The Importance of Small Talk on the Front Porch
After being in St. Vincent for six days I can clearly see some differences between life on the Island and the United States. Most of them are obvious  but it’s the smaller differences that make the most impact.
One of those small differences I’m getting accustomed to is making the front porch a big part of life.
Just about every house on the island has a front porch, and almost everyone will spend lots of time (particularly in evenings or early mornings) on them. Of course a big reason for this is it’s just cooler out on the porch, but I’ve learned there’s more to it than just cooling off
Like other cultures, life on the island is relationship centered, which means people enjoy coming by and visiting.
In Australia this kind of connection (often referred to as “having a chat”) is usually done at a local coffee shop over mugs of cappuccino or in the home. It’s not surprising that a cool breeze on the porch is preferred over hot coffee here 🙂
Interacting with other people from my front porch for the last six days has revealed a very painful truth…I’m terrible at small talk.
Unfortunately most of my conversations go something like this:
Me: Hey how are you?
Other person: Good and You?
Me: I’m good
Me: Well it was good seeing you!
It isn’t always that bad because sometimes we would talk about sports, television, movies, and if the person happens to bring up the subject of running we could talk for hours 🙂 But most of my small talk conversations last less than five-minutes before the “so it was good seeing you.”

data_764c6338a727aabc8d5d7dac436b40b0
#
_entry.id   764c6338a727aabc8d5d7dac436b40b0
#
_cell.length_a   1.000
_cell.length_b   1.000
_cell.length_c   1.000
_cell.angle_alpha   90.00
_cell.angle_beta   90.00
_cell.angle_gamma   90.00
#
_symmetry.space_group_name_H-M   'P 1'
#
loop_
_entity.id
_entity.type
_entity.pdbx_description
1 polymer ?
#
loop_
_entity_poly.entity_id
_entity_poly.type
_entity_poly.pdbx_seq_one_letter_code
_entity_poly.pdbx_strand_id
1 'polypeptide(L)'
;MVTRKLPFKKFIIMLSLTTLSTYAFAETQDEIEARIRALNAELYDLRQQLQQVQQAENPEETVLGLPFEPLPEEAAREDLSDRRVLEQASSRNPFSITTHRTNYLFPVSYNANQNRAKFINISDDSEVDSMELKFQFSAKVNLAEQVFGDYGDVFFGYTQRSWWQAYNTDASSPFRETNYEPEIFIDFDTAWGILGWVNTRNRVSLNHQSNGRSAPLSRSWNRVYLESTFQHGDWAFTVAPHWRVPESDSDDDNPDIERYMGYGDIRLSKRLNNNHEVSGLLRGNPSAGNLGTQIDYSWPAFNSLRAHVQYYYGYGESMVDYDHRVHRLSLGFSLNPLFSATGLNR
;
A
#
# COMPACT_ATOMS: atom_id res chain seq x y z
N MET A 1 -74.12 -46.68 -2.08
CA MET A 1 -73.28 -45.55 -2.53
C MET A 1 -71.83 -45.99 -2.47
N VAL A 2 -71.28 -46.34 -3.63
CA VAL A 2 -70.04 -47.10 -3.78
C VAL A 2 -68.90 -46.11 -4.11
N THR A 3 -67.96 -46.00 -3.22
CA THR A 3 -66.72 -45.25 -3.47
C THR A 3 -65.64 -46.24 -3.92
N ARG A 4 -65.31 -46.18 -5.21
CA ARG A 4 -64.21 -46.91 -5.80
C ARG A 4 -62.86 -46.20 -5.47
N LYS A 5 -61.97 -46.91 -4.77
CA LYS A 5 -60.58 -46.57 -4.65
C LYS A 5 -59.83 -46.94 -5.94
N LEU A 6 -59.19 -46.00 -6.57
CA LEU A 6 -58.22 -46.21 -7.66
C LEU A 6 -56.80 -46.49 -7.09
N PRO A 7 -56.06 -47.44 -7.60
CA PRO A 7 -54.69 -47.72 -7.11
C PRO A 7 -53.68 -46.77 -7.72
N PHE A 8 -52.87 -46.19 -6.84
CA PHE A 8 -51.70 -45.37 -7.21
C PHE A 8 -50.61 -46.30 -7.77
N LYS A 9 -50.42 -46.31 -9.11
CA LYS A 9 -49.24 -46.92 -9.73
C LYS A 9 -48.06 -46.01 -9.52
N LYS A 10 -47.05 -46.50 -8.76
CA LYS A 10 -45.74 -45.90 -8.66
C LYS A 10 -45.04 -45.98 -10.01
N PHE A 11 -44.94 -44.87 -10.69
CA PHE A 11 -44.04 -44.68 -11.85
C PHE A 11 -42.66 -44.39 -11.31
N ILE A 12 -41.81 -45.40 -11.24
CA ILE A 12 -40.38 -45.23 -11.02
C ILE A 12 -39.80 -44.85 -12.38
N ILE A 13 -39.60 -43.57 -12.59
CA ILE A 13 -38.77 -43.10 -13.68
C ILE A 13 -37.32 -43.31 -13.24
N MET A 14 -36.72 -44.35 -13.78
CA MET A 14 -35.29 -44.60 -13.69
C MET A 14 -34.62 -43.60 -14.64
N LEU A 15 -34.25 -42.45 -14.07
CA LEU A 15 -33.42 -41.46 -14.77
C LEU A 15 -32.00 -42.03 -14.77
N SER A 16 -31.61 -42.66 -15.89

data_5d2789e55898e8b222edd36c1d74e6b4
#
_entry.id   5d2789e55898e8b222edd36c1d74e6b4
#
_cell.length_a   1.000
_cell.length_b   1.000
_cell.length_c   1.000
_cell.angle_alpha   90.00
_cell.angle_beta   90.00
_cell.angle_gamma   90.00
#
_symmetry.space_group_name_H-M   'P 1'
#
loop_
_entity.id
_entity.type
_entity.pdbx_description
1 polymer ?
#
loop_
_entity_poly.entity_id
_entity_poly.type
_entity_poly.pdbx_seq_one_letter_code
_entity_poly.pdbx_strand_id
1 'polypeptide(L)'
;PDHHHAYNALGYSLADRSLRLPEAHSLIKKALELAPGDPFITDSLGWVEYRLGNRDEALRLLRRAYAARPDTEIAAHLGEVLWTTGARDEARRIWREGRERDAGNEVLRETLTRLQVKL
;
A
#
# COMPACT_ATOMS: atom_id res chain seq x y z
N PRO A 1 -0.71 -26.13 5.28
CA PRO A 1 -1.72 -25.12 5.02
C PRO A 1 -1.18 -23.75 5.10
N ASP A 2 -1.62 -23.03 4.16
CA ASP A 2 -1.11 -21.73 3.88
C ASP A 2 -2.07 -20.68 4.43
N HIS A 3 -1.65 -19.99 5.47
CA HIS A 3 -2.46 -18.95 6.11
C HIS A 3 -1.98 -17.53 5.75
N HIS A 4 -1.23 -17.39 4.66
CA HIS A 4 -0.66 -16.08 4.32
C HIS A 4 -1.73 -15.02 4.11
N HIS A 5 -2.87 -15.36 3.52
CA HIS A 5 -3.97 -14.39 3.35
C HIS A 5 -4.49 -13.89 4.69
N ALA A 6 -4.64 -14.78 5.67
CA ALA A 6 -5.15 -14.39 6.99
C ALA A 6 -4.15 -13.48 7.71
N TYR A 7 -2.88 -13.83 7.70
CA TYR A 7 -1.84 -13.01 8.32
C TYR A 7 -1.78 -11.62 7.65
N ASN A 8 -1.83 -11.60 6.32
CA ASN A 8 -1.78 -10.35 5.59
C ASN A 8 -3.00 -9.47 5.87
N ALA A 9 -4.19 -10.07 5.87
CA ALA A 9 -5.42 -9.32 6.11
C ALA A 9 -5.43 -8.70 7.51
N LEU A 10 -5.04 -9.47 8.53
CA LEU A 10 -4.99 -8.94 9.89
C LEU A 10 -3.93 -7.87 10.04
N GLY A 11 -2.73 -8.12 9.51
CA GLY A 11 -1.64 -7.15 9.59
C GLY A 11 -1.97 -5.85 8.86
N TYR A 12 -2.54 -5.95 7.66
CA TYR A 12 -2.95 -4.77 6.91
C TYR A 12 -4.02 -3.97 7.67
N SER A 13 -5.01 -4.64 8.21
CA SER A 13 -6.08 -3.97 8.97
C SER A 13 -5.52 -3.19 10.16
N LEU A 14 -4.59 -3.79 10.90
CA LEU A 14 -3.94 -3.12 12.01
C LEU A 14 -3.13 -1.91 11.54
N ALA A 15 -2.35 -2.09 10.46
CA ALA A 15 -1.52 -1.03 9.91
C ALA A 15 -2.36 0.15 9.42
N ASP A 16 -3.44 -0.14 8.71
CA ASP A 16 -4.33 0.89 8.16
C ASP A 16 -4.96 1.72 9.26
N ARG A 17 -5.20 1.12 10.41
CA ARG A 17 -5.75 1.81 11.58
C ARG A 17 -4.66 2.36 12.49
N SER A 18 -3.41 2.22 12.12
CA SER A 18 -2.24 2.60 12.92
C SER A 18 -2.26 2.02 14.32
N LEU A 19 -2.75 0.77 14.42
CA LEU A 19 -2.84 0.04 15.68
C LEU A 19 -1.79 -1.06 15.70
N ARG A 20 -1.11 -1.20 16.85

It’s not that way on the island
Monday night a Church member came over so we could visit a chicken restaurant in the town. It was closed, so we ended up sitting on my porch eating a sandwich, then talking for two hours.
Did you get that?
We sat on the front porch and talked for two hours!
As you can imagine he did most of the talking because sadly, we didn’t talk about running
This awkward small talk would unfortunately be pretty common for Americans because we happen to be a culture that no longer uses the front porch. It’s not that we hate the front porch or don’t want to interact with people, but there are just too many other things to get done. So “sitting on the porch and talking” is pushed far down the list of priorities.
Living in St. Vincent has taught me that isn’t a good thing.
Walking through town people often ask why I’m there (being the only white man in town) and I explain I’m staying in the house of a missionary that has gone to the states for a short time (pastor Berry). The thing is EVERYBODY knows Pastor Berry because he has spent hours and hours talking with people on his front porch about the Gospel of Christ.
So I sit in a chair with my book or computer,
wave at people when they walk by,
And do my best to have a conversation that lasts longer than five minutes
But step one is making the front porch an important part of my daily life.
: roads are smaller, not everything you can get in the States
: I don’t think relationships aren’t viewed as important. We just don’t have time for them